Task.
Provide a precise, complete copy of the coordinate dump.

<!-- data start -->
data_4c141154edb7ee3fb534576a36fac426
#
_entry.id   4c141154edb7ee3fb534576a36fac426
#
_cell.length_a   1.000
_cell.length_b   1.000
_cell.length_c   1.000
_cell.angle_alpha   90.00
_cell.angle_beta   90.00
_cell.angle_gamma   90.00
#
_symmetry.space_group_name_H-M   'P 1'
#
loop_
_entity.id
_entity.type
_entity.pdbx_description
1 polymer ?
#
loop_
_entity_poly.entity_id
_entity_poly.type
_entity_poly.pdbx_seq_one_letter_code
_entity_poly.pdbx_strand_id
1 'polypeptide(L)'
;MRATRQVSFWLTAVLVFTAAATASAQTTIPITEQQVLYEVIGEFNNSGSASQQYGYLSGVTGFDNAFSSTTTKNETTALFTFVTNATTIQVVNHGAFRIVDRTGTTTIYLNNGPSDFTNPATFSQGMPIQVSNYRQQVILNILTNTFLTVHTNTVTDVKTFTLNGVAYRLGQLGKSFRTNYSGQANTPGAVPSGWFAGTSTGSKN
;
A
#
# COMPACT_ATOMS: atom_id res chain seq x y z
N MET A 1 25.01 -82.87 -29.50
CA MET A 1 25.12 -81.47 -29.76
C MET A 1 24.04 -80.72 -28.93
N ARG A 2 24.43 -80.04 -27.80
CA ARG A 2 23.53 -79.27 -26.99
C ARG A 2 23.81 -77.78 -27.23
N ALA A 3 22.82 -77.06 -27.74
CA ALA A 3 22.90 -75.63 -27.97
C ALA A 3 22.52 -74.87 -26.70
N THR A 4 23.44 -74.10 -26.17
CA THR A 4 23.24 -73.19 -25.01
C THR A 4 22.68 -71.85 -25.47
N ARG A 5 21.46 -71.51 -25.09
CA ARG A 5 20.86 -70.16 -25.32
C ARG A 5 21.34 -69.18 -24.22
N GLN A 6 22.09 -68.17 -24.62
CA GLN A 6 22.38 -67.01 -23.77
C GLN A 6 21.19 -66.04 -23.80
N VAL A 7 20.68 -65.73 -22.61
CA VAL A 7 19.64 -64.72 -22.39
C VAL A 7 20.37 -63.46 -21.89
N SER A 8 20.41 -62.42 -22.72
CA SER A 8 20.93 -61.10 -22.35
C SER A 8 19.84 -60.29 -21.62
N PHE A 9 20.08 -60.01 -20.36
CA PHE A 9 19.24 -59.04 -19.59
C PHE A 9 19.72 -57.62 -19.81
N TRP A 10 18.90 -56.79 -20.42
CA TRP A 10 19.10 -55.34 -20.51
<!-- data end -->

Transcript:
data_4c141154edb7ee3fb534576a36fac426
#
_entry.id   4c141154edb7ee3fb534576a36fac426
#
_cell.length_a   1.000
_cell.length_b   1.000
_cell.length_c   1.000
_cell.angle_alpha   90.00
_cell.angle_beta   90.00
_cell.angle_gamma   90.00
#
_symmetry.space_group_name_H-M   'P 1'
#
loop_
_entity.id
_entity.type
_entity.pdbx_description
1 polymer ?
#
loop_
_entity_poly.entity_id
_entity_poly.type
_entity_poly.pdbx_seq_one_letter_code
_entity_poly.pdbx_strand_id
1 'polypeptide(L)'
;MRATRQVSFWLTAVLVFTAAATASAQTTIPITEQQVLYEVIGEFNNSGSASQQYGYLSGVTGFDNAFSSTTTKNETTALFTFVTNATTIQVVNHGAFRIVDRTGTTTIYLNNGPSDFTNPATFSQGMPIQVSNYRQQVILNILTNTFLTVHTNTVTDVKTFTLNGVAYRLGQLGKSFRTNYSGQANTPGAVPSGWFAGTSTGSKN
;
A
#
# COMPACT_ATOMS: atom_id res chain seq x y z
N MET A 1 25.01 -82.87 -29.50
CA MET A 1 25.12 -81.47 -29.76
C MET A 1 24.04 -80.72 -28.93
N ARG A 2 24.43 -80.04 -27.80
CA ARG A 2 23.53 -79.27 -26.99
C ARG A 2 23.81 -77.78 -27.23
N ALA A 3 22.82 -77.06 -27.74
CA ALA A 3 22.90 -75.63 -27.97
C ALA A 3 22.52 -74.87 -26.70
N THR A 4 23.44 -74.10 -26.17
CA THR A 4 23.24 -73.19 -25.01
C THR A 4 22.68 -71.85 -25.47
N ARG A 5 21.46 -71.51 -25.09
CA ARG A 5 20.86 -70.16 -25.32
C ARG A 5 21.34 -69.18 -24.22
N GLN A 6 22.09 -68.17 -24.62
CA GLN A 6 22.38 -67.01 -23.77
C GLN A 6 21.19 -66.04 -23.80
N VAL A 7 20.68 -65.73 -22.61
CA VAL A 7 19.64 -64.72 -22.39
C VAL A 7 20.37 -63.46 -21.89
N SER A 8 20.41 -62.42 -22.72
CA SER A 8 20.93 -61.10 -22.35
C SER A 8 19.84 -60.29 -21.62
N PHE A 9 20.08 -60.01 -20.36
CA PHE A 9 19.24 -59.04 -19.59
C PHE A 9 19.72 -57.62 -19.81
N TRP A 10 18.90 -56.79 -20.42
CA TRP A 10 19.10 -55.34 -20.51